When Picasso first heard the instrumentals Cargnello sent him, he admits he was a bit thrown off at first, as they weren’t beats he was used to rapping over. “I think they grew on me over time,” he says. “I was working on another project, too. I’ll sit on beats for a month or two and listen to them a dozen times, smoke (weed) and listen to different playlists of them. The beat for ‘Meet the Gibbs,’ that’s the first one that flashed to me. I was like, ‘Yo, this is fucking hard.’”

NDG musicians and activists Remy Picasso and Paul Cargnello join forces on Underground Capo

One would assume making a hip hop album like Underground Capo would challenge Cargnello in ways he’s never experienced before. Admittedly, this project did feel like a risky endeavour for him in some ways, even though he’s worked on projects for rap artists like Shem G in the past. 

“I’m a white rock artist,” he continues. “You can’t walk into this thing half-stepping, or pretending. You can’t be shitty. It’s the same thing producing reggae. You can’t walk into it and not know what’s happening in the scene right now. I don’t think I’ve always had the confidence to work in hip hop the way that I’ve worked in hip hop this year. This album existing has given me the confidence… There’s always a bit of cultural appropriation in what you’re doing no matter what you do, unless I’m playing country music.”

As far as Cargnello’s concerned, Picasso isn’t just a rapper or mouthpiece — he’s a songwriter and a poet, too. Fusing both of their worlds onto the same album without “faking the funk” has resulted in a strong, robust LP, even if its politically charged nature may ruffle some feathers. 

“It’s always challenging, because you’re going to have people sniping from left and right when you try to do something different or new, something that fuses two scenes, or something that is (confrontational),” Cargnello says. “We’re being critical of Montreal. We’re being auto-critical. Being auto-critical is sometimes the hardest thing. We’re talking about activism, but from the point of view of two activists. Everybody’s going to be a little bit pissed, but that’s what moves art forward.”

Across 11 songs, the influence of Montreal, and specifically NDG, looms large even if Cargnello and Picasso come from two different worlds — you only need to look at titles like “Loners N’ Loyola,” “DG Shit” and closer “Below the Tracks” for evidence. Picasso’s lived in NDG his whole life; his mother left and moved to Chateauguay while he stayed behind, and he also lived in squats during his adolescence. NDG’s influence has been a double-edged sword, as it’s been both positive and highly traumatic for him.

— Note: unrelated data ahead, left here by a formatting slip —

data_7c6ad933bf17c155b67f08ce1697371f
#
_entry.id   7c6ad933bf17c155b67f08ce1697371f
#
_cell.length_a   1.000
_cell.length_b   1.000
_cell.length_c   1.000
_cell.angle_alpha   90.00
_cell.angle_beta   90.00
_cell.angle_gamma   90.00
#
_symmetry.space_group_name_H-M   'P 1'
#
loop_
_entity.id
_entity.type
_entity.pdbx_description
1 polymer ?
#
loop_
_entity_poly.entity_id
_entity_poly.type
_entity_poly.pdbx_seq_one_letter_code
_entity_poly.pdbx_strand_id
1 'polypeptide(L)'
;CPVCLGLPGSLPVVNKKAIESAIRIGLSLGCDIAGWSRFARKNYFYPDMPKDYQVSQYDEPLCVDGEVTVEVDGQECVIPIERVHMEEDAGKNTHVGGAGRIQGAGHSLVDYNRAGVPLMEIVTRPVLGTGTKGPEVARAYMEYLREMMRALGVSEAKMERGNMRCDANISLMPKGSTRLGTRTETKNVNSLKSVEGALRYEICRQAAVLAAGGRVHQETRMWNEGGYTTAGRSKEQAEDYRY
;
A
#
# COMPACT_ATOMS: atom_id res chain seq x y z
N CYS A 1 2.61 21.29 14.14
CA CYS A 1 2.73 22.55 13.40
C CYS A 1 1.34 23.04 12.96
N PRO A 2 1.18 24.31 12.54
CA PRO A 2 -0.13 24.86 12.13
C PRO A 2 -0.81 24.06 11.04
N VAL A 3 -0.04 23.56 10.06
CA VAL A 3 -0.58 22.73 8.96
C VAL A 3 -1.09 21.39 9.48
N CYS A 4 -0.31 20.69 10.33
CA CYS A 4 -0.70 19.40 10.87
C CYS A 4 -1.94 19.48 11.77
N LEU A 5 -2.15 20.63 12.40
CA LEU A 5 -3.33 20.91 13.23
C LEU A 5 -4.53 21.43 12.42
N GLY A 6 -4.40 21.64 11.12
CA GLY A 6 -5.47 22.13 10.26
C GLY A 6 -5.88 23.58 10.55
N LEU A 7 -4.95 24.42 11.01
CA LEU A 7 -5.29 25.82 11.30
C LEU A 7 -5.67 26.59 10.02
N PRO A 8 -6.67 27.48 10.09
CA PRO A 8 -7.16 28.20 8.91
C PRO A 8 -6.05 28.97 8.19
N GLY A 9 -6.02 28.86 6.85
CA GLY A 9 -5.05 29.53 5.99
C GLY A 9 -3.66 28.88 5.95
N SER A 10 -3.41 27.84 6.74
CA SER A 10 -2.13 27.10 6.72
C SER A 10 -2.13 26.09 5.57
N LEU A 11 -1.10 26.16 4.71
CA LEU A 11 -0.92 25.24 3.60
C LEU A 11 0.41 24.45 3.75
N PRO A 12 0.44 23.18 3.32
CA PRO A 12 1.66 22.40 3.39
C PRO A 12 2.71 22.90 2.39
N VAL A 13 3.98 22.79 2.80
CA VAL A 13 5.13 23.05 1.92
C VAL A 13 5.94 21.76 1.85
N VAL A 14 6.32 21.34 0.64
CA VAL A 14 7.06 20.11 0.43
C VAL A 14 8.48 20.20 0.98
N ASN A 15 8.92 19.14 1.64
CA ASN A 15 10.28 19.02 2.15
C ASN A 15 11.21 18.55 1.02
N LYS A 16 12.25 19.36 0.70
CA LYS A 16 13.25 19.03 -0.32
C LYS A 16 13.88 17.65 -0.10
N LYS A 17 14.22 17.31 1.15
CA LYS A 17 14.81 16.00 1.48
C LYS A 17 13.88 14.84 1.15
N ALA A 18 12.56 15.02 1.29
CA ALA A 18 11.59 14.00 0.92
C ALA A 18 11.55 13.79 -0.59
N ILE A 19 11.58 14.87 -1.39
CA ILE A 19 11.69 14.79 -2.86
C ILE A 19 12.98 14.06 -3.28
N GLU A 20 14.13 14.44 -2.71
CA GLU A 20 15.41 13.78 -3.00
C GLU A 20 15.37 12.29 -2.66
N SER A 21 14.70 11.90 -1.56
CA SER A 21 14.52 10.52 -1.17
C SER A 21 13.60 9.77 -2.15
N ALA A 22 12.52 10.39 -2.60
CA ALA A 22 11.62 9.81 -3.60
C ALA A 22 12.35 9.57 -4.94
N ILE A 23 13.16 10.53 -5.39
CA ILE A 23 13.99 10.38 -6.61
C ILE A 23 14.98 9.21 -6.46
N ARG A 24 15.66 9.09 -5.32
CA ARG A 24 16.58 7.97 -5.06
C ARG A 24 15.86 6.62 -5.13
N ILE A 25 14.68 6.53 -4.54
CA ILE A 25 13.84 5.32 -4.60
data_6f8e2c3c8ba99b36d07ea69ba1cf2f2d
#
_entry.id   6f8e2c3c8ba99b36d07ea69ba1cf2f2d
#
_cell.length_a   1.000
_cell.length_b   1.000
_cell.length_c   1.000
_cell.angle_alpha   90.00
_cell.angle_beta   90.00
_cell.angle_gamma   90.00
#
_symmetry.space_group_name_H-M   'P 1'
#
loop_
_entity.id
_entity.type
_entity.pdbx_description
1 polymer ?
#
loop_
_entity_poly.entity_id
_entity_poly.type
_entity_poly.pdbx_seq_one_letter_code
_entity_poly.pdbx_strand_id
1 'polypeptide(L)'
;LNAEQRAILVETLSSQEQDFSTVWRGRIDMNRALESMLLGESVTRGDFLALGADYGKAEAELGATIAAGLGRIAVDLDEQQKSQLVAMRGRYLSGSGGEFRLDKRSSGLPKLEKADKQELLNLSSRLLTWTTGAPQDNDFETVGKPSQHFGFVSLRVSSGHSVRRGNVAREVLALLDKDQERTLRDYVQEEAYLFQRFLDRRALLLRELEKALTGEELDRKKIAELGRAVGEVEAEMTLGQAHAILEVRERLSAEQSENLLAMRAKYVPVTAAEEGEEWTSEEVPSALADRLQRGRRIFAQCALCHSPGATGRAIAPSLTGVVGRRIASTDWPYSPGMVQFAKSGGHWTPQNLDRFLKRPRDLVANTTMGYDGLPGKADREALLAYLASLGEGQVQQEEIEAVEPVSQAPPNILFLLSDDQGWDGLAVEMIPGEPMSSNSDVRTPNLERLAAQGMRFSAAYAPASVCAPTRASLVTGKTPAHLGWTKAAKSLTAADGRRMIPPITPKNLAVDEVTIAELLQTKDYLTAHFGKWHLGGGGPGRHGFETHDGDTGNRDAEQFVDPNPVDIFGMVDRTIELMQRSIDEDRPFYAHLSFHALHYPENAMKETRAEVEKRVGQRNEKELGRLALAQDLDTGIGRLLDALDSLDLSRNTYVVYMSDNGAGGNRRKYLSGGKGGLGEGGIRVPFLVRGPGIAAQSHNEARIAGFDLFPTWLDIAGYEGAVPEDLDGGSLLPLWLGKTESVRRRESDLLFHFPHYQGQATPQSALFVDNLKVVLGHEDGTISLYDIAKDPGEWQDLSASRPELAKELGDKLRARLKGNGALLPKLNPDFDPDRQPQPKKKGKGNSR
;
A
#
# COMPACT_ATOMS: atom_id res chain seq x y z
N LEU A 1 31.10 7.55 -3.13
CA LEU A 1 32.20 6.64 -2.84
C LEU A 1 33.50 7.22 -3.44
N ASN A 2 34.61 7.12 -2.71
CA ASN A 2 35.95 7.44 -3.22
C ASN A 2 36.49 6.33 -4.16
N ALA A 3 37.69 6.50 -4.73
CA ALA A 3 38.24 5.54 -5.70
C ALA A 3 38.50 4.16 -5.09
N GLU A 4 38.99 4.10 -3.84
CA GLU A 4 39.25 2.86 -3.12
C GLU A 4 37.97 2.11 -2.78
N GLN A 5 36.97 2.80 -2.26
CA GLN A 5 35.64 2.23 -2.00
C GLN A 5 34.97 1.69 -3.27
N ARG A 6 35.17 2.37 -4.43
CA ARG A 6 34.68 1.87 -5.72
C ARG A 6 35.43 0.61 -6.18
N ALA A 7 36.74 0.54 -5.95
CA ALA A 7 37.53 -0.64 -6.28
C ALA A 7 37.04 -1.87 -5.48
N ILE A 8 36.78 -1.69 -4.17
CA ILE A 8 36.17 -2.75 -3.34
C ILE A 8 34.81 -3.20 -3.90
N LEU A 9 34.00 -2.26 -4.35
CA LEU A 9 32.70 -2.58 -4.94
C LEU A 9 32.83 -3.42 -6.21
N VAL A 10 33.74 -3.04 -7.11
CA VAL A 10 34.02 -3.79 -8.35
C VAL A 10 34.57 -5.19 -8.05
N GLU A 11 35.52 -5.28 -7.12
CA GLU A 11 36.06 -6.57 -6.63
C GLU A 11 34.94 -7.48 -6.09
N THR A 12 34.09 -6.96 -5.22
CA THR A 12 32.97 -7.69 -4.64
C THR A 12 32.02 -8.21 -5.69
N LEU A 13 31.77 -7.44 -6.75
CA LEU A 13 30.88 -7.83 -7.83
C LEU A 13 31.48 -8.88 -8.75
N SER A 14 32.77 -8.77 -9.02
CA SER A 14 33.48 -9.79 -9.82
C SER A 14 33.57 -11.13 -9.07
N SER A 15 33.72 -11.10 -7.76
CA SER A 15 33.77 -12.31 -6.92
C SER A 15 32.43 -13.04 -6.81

“DG’s a big place,” he says. “We’re connected to Hampstead, to Westmount, to downtown. We’re connected to everywhere. It’s a big fucking place, but how I came up is very different. You’re going to hear it on this album, in the lyrical content. Loyola’s a completely different place compared to when I grew up. When the Loyola Centre was there, that saved my life and a lot of other young kids coming up.”

Though the album hasn’t really helped Picasso process losing Nicholas (“I still live with that shit every fucking day,” he says), making and releasing Underground Capo is a form of activism for both artists, even if it’s not a grand gesture like attending a demonstration. “Sometimes, you’ve got to (let out) what little piece of fucking power and expression you have. This is what I think we were doing with this record and what I think I was doing with the mural in my studio,” Cargnello says. 

“We’re not going to change the world with a fucking song or a mural. But when we launched the mural and I saw all of Nicholas’s family come out and we performed some songs, I think the community needed something. Sometimes, you’ve got to go and get involved and email your representatives and government. And then every once in a while, you have to make a little bit of personal effort and sacrifice. And what do I do? I make music. This album is for Remy, and for Nicholas. That’s the form your political expression has to take sometimes, and that’s what it took for me this time.”

Cargnello and Picasso have more collaborations in the works for next year, and the two even recently performed together at GROWVE. The connection between the two artists is strong on a personal level — Picasso’s been to Cargnello’s house a number of times, including to his house parties. Though it’s hard to predict the future, Cargnello’s ready to provide Picasso with whatever he needs.

So what do the duo want listeners to take away from listening to Underground Capo? Cargnello wants to “push people’s minds as far open as possible” and be aware of the impact of the police and governmental financial decisions on people’s lives. If you ask Picasso, it’s okay to be yourself and be vulnerable, even if some might dismiss that as a sign of weakness.

“I feel like (being vulnerable) is more relatable in your music,” he says. “That’s what I came up listening to. It resonates with me different. I want people to be able to relate to it and know it’s okay to be yourself and be vulnerable when you do anything — when you create art especially.” ■

Underground Capo by Remy Picasso and Paul Cargnello will be released on Nov. 15.

This article was originally published in the November 2023 issue of Cult MTL. 

For our latest in music, please visit the Music section.